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Dizziness and Vertigo

Dizziness and vertigo is second only to low back pain in frequency of occurrence. Approximately 76 million Americans will complain to the physicians of dizziness at least once in their lifetime.


Dizziness is not a disease but rather a symptom of a peripheral or central nervous system problem.  Vertigo is also a symptom used to describe the illusion of movement in a rotating fashion.


Any unexplained or severe dizziness warrants a visit to your doctor. Once it has been determined that the symptoms are not the result of a cardiac or neurological disorder, an assessment of the vestibular system may be necessary. The vestibular system is made up of a peripheral sensory apparatus in the inner ear, a central processor, the brain, and a mechanism for motor output.


The vestibular system is responsible for providing us with a sense of balance and movement. Your sense of balance relies on several images sent to your brain from different locations. Your eyes process visual signals that help you determine where your body is relative  to your surroundings. The sensory nerves in you skin, muscles and joints relay messages to your brain about your movements. And then there’s the inner ear, which sends signals to the part of the brain, that controls eye movement so that the image you’re looking at stays in focus. It also lets your brain know if you’re moving.


When the vestibular system is not functioning properly, it can cause a variety of symptoms such as dizziness, unsteadiness, vertigo and nausea. The interaction between the vestibular system and the central nervous system may affect vision, muscles, memory and concentration. This may result in other symptoms such as headaches, muscle aches in the neck and back, and increase incidences of motion sickness. At times the cervical spine may also be a source of dizziness especially in post whiplash trauma.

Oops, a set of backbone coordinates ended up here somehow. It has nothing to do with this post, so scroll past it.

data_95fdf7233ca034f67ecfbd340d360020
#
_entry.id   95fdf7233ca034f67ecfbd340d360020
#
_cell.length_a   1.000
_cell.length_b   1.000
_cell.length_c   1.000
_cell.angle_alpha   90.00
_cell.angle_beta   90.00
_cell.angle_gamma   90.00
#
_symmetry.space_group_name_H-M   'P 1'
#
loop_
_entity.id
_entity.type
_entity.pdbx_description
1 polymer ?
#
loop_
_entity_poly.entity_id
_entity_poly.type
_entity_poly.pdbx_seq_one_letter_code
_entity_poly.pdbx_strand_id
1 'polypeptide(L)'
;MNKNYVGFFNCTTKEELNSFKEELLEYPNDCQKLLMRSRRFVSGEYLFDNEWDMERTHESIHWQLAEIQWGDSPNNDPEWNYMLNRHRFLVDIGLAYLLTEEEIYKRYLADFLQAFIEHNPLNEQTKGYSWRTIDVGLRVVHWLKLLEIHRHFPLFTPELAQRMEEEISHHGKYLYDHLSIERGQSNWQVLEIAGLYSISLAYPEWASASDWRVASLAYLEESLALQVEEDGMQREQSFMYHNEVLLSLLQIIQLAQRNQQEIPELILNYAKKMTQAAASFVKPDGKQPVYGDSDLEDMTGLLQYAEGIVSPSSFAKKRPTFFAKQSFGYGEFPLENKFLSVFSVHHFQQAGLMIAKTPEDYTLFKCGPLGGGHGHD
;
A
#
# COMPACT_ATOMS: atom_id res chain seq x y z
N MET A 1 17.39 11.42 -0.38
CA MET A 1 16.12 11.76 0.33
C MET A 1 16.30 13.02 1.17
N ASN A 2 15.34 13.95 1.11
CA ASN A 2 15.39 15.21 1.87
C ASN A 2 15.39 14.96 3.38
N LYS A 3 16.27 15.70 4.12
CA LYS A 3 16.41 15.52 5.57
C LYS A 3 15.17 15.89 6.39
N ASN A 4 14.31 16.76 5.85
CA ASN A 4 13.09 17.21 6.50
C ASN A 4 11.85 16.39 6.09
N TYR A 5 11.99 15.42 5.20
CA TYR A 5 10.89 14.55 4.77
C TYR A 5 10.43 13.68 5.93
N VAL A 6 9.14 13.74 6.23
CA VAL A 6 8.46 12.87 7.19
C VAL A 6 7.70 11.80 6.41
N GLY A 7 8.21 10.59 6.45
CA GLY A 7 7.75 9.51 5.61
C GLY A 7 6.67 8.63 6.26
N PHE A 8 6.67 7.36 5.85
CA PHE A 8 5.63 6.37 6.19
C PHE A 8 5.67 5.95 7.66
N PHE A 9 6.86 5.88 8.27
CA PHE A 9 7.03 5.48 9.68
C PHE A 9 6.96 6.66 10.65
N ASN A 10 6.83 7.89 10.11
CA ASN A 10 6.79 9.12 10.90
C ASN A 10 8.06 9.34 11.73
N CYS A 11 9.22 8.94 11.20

Some common causes of vertigo include:

  • Meniere’s disease. This occurs when fluid builds up in your ear(s). This typically includes “ringing” in your ear and sudden waves of intense dizziness that may last for hours. You may also experience momentary hearing losses.

  • Benign paroxysmal positional vertigo (BPPV). This is the most common cause of vertigo. It occurs when the tiny calcium crystals located in the otolith of your inner ear become dislodged and move to the semicircular canal of the inner ear.   This can cause sudden spinning sensations (vertigo) and inner-ear discomfort.

  • Migraines. Migraines can impact your vestibular system, thus causing episodes of vertigo which may be coupled with a sensitivity to light or sound. Vision may also be impaired.

  • Stroke. A stroke affects movement in your whole body. If you recently suffered a stroke, you may experience waves of vertigo which may linger for extended periods of time. 

  • Vestibular neuritis. This is an infection of the inner ear , often caused by a virus, that damages your inner ear. This often occurs suddenly with severe symptoms lasting a couple days. Some improvement occurs but your symptoms never resolve leaving you with dizziness, imbalance and trouble with busy visual environments.


If you are experiencing any of these symptoms, you may be living with a vestibular problem:

  • Blurred vision

  • Nausea or vomiting

  • Inability to concentrate or remain alert

  • Difficulty seeing

  • anxiety

  • Abnormal eye movements

  • imbalance

  • rocking/swaying

  • spinning


Get back on your feet today

If you are experiencing either of these conditions, contact us to schedule an appointment today. We will help you get back on your feet as quickly as possible.

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